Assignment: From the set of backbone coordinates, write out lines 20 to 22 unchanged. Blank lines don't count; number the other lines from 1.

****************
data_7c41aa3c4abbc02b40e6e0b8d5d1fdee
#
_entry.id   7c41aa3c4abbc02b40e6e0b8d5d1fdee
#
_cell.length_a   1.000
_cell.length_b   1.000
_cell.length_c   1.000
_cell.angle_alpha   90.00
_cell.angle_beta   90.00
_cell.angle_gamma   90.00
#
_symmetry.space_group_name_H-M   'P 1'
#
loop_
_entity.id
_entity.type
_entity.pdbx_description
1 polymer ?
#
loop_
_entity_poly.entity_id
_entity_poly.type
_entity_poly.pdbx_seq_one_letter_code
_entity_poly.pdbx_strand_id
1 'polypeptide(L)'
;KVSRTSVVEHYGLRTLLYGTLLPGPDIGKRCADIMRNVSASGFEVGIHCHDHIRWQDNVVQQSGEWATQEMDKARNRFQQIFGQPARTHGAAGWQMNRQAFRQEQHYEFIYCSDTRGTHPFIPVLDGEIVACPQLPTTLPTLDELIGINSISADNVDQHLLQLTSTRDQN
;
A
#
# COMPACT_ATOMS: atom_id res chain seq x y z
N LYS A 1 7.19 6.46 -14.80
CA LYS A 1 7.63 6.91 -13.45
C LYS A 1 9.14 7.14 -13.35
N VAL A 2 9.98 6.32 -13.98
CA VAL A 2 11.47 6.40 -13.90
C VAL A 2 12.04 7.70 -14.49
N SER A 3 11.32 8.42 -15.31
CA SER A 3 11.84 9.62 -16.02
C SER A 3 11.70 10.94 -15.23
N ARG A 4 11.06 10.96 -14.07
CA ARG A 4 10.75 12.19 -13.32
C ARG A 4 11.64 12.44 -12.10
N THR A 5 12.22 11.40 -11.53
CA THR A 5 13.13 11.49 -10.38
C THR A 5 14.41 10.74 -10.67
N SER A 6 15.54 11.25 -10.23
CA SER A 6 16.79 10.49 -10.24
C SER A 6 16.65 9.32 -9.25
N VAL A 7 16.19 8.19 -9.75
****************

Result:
loop_
_entity_poly.entity_id
_entity_poly.type